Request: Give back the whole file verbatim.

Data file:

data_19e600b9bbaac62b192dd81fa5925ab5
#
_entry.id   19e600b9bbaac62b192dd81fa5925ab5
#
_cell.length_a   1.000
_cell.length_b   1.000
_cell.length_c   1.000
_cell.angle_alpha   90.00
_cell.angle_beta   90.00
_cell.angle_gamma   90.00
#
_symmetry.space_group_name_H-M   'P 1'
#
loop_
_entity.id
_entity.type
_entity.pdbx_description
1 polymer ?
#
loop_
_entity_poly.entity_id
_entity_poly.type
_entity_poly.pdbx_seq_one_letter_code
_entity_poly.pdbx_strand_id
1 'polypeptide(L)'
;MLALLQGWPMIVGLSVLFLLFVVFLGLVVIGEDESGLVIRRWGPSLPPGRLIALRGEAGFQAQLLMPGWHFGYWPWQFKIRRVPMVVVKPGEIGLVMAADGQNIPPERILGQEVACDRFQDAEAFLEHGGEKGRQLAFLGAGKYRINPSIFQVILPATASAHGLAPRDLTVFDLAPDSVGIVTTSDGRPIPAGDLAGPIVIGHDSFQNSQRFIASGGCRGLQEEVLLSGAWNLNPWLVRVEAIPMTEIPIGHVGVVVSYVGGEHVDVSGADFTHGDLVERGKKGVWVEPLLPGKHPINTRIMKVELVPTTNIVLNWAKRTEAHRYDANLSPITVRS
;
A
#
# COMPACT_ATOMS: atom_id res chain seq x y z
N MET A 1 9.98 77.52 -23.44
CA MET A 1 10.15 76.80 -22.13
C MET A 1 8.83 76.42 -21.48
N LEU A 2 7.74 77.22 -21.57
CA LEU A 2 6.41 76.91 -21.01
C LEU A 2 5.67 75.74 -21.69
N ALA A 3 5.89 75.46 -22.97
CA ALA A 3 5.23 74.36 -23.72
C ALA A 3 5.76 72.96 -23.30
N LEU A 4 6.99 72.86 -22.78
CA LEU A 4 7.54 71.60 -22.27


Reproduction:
data_19e600b9bbaac62b192dd81fa5925ab5
#
_entry.id   19e600b9bbaac62b192dd81fa5925ab5
#
_cell.length_a   1.000
_cell.length_b   1.000
_cell.length_c   1.000
_cell.angle_alpha   90.00
_cell.angle_beta   90.00
_cell.angle_gamma   90.00
#
_symmetry.space_group_name_H-M   'P 1'
#
loop_
_entity.id
_entity.type
_entity.pdbx_description
1 polymer ?
#
loop_
_entity_poly.entity_id
_entity_poly.type
_entity_poly.pdbx_seq_one_letter_code
_entity_poly.pdbx_strand_id
1 'polypeptide(L)'
;MLALLQGWPMIVGLSVLFLLFVVFLGLVVIGEDESGLVIRRWGPSLPPGRLIALRGEAGFQAQLLMPGWHFGYWPWQFKIRRVPMVVVKPGEIGLVMAADGQNIPPERILGQEVACDRFQDAEAFLEHGGEKGRQLAFLGAGKYRINPSIFQVILPATASAHGLAPRDLTVFDLAPDSVGIVTTSDGRPIPAGDLAGPIVIGHDSFQNSQRFIASGGCRGLQEEVLLSGAWNLNPWLVRVEAIPMTEIPIGHVGVVVSYVGGEHVDVSGADFTHGDLVERGKKGVWVEPLLPGKHPINTRIMKVELVPTTNIVLNWAKRTEAHRYDANLSPITVRS
;
A
#
# COMPACT_ATOMS: atom_id res chain seq x y z
N MET A 1 9.98 77.52 -23.44
CA MET A 1 10.15 76.80 -22.13
C MET A 1 8.83 76.42 -21.48
N LEU A 2 7.74 77.22 -21.57
CA LEU A 2 6.41 76.91 -21.01
C LEU A 2 5.67 75.74 -21.69
N ALA A 3 5.89 75.46 -22.97
CA ALA A 3 5.23 74.36 -23.72
C ALA A 3 5.76 72.96 -23.30
N LEU A 4 6.99 72.86 -22.78
CA LEU A 4 7.54 71.60 -22.27